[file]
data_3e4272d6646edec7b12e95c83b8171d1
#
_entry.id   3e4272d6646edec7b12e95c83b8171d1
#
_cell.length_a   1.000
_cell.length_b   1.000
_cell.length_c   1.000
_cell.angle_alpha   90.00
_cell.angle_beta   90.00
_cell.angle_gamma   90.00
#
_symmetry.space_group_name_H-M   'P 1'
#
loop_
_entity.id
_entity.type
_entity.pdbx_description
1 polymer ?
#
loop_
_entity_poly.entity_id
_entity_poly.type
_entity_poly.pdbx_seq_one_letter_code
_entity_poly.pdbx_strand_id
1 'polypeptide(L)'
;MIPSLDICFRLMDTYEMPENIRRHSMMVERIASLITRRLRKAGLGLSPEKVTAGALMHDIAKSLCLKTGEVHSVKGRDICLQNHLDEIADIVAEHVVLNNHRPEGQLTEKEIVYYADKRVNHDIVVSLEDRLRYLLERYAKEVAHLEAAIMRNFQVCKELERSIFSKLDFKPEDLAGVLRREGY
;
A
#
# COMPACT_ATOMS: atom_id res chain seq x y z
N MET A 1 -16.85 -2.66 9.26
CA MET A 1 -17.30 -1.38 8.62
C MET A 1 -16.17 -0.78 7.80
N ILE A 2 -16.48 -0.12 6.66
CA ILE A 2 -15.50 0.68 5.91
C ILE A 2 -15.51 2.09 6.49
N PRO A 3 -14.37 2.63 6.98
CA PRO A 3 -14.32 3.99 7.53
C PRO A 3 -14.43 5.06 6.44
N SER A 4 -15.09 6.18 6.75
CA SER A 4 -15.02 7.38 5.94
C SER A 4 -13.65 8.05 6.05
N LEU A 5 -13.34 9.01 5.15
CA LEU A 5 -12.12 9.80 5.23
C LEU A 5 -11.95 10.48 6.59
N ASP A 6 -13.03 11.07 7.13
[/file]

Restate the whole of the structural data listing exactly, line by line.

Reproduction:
data_3e4272d6646edec7b12e95c83b8171d1
#
_entry.id   3e4272d6646edec7b12e95c83b8171d1
#
_cell.length_a   1.000
_cell.length_b   1.000
_cell.length_c   1.000
_cell.angle_alpha   90.00
_cell.angle_beta   90.00
_cell.angle_gamma   90.00
#
_symmetry.space_group_name_H-M   'P 1'
#
loop_
_entity.id
_entity.type
_entity.pdbx_description
1 polymer ?
#
loop_
_entity_poly.entity_id
_entity_poly.type
_entity_poly.pdbx_seq_one_letter_code
_entity_poly.pdbx_strand_id
1 'polypeptide(L)'
;MIPSLDICFRLMDTYEMPENIRRHSMMVERIASLITRRLRKAGLGLSPEKVTAGALMHDIAKSLCLKTGEVHSVKGRDICLQNHLDEIADIVAEHVVLNNHRPEGQLTEKEIVYYADKRVNHDIVVSLEDRLRYLLERYAKEVAHLEAAIMRNFQVCKELERSIFSKLDFKPEDLAGVLRREGY
;
A
#
# COMPACT_ATOMS: atom_id res chain seq x y z
N MET A 1 -16.85 -2.66 9.26
CA MET A 1 -17.30 -1.38 8.62
C MET A 1 -16.17 -0.78 7.80
N ILE A 2 -16.48 -0.12 6.66
CA ILE A 2 -15.50 0.68 5.91
C ILE A 2 -15.51 2.09 6.49
N PRO A 3 -14.37 2.63 6.98
CA PRO A 3 -14.32 3.99 7.53
C PRO A 3 -14.43 5.06 6.44
N SER A 4 -15.09 6.18 6.75
CA SER A 4 -15.02 7.38 5.94
C SER A 4 -13.65 8.05 6.05
N LEU A 5 -13.34 9.01 5.15
CA LEU A 5 -12.12 9.80 5.23
C LEU A 5 -11.95 10.48 6.59
N ASP A 6 -13.03 11.07 7.13